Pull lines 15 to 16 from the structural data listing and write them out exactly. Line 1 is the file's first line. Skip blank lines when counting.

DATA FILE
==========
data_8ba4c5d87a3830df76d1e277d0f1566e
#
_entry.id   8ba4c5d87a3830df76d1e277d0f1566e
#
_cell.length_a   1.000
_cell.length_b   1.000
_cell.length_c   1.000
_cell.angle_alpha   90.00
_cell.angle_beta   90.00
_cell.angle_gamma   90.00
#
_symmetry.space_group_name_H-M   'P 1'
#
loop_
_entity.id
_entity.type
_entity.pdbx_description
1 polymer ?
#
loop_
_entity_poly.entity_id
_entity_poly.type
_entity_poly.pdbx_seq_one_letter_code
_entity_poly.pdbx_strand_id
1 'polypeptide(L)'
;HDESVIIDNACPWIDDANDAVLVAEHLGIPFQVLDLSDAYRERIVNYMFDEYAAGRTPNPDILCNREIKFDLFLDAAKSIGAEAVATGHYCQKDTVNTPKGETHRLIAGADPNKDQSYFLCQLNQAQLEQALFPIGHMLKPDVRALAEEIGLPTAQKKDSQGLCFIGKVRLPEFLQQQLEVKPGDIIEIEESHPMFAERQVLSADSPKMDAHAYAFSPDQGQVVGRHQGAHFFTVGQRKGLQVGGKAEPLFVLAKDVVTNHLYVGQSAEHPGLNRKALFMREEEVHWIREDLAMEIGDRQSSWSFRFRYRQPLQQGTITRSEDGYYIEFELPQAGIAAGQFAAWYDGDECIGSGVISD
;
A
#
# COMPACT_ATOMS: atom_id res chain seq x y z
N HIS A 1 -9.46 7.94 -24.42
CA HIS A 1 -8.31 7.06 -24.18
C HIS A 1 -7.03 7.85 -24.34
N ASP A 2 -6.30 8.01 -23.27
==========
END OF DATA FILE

_entity.id
_entity.type